Posts in the ‘Physicians-In-Training’ Category

The posts below are excerpted from the NEJM Resident e-Bulletin, a free weekly email of teaching topics. Including the content here in Now@NEJM enables you to have a conversation or ask questions about clinical points that interest you. To receive the email version, register as a student or resident on NEJM.org.

A Newborn Boy with Respiratory Distress

Posted by Carla Rothaus • April 17th, 2015

In the latest Case Record of the Massachusetts General Hospital, a newborn boy was admitted to the hospital because of respiratory distress and hypotension. At delivery, meconium was suctioned from the airway. Respiration and blood pressure improved after intervention, but lethargy and myoclonus developed. Neonatal brain tumors are often not apparent in utero; only 18%… Read More…

Clostridium difficile Infection

Posted by Carla Rothaus • April 17th, 2015

A new review article on Clostridium difficile Infection covers the pathogenesis, epidemiology, diagnosis, and treatment of this nosocomial and potentially fatal infectious diarrhea, as well as the associated risk factors. New treatments include fecal microbiota transplantation for disease that is resistant to vancomycin. Clostridium difficile is an anaerobic gram-positive, spore-forming, toxin-producing bacillus that is transmitted… Read More…

Inflammatory Bowel Disease

Posted by Carla Rothaus • April 9th, 2015

A new review article covers the wide range of cancers associated with inflammatory bowel disease and the drugs used to manage them. Surveillance recommendations are presented. Cancers complicating inflammatory bowel disease can be attributed to chronic intestinal inflammation or to the carcinogenic effects of the immunosuppressive drugs used to treat inflammatory bowel disease. Clinical Pearls -… Read More…

A Woman with Headache and Fever

Posted by Carla Rothaus • April 9th, 2015

In the latest Case Record of the Massachusetts General Hospital, a 28-year-old woman was seen in the emergency department of this hospital because of the acute onset of headache, fever, rash, and myalgias. On examination, she had petechiae on the chest, abdomen, and thighs and a purpuric lesion on the right shoulder. Neisseria meningitidis is… Read More…

Emergency Contraception

Posted by Carla Rothaus • April 3rd, 2015

Ulipristal and levonorgestrel pills are the most commonly used form of emergency contraception; ulipristal is slightly more effective, but levonorgestrel is available over the counter in the United States. The most effective approach is insertion of a copper IUD.  Read the new Clinical Practice review article on Emergency Contraception. Unintended pregnancy is common; in 2008,… Read More…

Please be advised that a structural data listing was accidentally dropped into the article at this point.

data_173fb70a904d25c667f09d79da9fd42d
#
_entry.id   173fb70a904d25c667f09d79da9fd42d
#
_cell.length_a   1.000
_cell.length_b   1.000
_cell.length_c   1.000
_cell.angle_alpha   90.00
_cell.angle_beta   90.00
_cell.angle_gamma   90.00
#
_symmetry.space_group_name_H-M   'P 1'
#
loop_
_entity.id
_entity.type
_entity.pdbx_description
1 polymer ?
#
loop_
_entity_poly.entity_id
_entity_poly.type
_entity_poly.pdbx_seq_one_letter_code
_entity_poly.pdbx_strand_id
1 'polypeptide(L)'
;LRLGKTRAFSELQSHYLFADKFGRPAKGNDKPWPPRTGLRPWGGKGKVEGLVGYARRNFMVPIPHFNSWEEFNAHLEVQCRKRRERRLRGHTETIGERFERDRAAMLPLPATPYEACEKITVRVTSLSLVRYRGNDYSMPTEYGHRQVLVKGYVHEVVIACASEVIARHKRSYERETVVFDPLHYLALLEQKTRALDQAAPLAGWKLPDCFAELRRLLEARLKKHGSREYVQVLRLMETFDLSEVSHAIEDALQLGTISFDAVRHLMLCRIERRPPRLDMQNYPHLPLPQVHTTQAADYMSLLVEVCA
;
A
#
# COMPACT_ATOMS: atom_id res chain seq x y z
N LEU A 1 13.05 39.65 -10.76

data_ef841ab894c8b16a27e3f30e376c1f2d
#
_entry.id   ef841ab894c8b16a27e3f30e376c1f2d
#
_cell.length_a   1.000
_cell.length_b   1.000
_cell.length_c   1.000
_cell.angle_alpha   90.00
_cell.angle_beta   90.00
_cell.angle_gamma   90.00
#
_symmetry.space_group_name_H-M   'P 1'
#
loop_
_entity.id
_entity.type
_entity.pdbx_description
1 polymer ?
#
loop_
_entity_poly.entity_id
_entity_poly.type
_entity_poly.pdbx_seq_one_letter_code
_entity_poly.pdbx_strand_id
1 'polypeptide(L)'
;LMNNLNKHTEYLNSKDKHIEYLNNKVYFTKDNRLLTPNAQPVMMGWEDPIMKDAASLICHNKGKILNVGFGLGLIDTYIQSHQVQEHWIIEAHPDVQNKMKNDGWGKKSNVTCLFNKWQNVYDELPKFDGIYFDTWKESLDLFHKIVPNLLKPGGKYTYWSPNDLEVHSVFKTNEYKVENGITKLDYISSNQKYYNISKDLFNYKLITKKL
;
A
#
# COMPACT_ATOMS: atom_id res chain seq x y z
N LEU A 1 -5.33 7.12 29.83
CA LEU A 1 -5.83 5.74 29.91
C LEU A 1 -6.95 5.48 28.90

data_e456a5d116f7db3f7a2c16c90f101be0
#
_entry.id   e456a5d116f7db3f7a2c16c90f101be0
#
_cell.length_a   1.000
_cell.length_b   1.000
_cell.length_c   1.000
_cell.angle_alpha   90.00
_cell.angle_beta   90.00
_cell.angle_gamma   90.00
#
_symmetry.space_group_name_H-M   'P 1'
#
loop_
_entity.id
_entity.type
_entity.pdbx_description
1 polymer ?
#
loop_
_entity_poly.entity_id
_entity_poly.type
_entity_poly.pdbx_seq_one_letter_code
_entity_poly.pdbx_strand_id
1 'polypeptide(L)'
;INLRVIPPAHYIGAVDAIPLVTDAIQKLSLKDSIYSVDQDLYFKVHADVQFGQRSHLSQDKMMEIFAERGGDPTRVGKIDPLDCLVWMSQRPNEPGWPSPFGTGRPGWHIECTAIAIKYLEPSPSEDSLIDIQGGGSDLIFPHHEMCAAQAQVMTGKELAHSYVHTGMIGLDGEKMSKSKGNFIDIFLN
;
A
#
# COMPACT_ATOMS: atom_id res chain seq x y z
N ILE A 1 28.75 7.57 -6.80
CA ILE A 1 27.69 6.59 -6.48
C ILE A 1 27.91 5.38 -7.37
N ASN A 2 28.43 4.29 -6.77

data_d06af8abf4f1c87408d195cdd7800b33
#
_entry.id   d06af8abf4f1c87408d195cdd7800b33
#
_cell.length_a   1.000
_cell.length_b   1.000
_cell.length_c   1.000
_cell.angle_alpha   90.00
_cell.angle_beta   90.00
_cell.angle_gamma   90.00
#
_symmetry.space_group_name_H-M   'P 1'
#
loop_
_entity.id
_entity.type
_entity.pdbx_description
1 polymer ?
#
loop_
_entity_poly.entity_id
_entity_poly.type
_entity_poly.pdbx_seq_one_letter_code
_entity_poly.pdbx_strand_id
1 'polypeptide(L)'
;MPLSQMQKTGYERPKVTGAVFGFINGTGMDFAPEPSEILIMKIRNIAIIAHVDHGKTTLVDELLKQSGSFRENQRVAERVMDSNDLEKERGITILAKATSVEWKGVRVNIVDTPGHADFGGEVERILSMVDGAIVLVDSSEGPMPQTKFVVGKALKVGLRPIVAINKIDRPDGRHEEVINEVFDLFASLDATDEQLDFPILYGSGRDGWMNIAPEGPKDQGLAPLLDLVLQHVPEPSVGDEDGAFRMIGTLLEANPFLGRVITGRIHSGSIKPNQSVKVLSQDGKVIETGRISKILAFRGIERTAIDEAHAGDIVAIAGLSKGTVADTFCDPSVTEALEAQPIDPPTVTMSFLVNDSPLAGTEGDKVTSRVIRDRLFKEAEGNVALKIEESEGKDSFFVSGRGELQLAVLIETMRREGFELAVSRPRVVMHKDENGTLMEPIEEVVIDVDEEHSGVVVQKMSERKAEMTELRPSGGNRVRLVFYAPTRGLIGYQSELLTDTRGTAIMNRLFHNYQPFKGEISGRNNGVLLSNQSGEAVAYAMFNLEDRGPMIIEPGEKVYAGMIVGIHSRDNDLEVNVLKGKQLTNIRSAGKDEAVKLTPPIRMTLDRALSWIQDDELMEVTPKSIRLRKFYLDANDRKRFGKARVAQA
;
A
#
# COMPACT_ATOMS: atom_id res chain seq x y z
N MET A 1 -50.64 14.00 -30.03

Community-Acquired Pneumonia in Adults

Posted by Carla Rothaus • April 3rd, 2015

Antimicrobial choices for community-acquired pneumonia in hospitalized patients who do not require ICU-level care continue to be debated. In a new trial, empirical beta-lactam–based therapy with or without a macrolide was compared with fluoroquinolones as initial treatment. The choice of empirical antibiotic treatment for patients with clinically suspected community-acquired pneumonia (CAP) who are admitted to… Read More…

Sciatica

Posted by Carla Rothaus • March 27th, 2015

Pain that extends from the buttock down the course of the sciatic nerve is common. Nearly 85% of cases are associated with a disk disorder. The causes, assessment, and management of sciatica are discussed in a new review article. The mundane malady sciatica has been known to physicians since antiquity. It is defined as pain… Read More…

A Girl with Graves’ Disease

Posted by Carla Rothaus • March 27th, 2015

In the latest Case Record of the Massachusetts General Hospital, a 15-year-old girl with Graves’ disease was admitted to the hospital because of psychotic symptoms — including depression, hallucination, and suicidal thoughts — that began approximately 2 months after treatment with methimazole had been initiated. Before a diagnosis of primary mood disorder can be made,… Read More…

Uncomplicated Skin Infections

Posted by Carla Rothaus • March 20th, 2015

Uncomplicated skin infections are a common outpatient clinical problem. In a randomized, controlled trial, clindamycin and trimethoprim–sulfamethoxazole (TMP-SMX) were compared as outpatient therapy for uncomplicated cellulitis or abscess. Results of cultures of skin-infection lesions in the United States have shown that most of the infections are caused by methicillin-resistant Staphylococcus aureus (MRSA), but the most… Read More…

A Man with Progressive Neurologic Decline

Posted by Carla Rothaus • March 20th, 2015

In the latest Case Record of the Massachusetts General Hospital, a 31-year-old man was seen in the neurology clinic because of personality changes and neurologic decline of 3 years’ duration. Previous imaging studies showed mild atrophy in the frontal lobes. He could not speak or follow commands. Additional diagnostic testing was performed. Frontotemporal dementia is… Read More…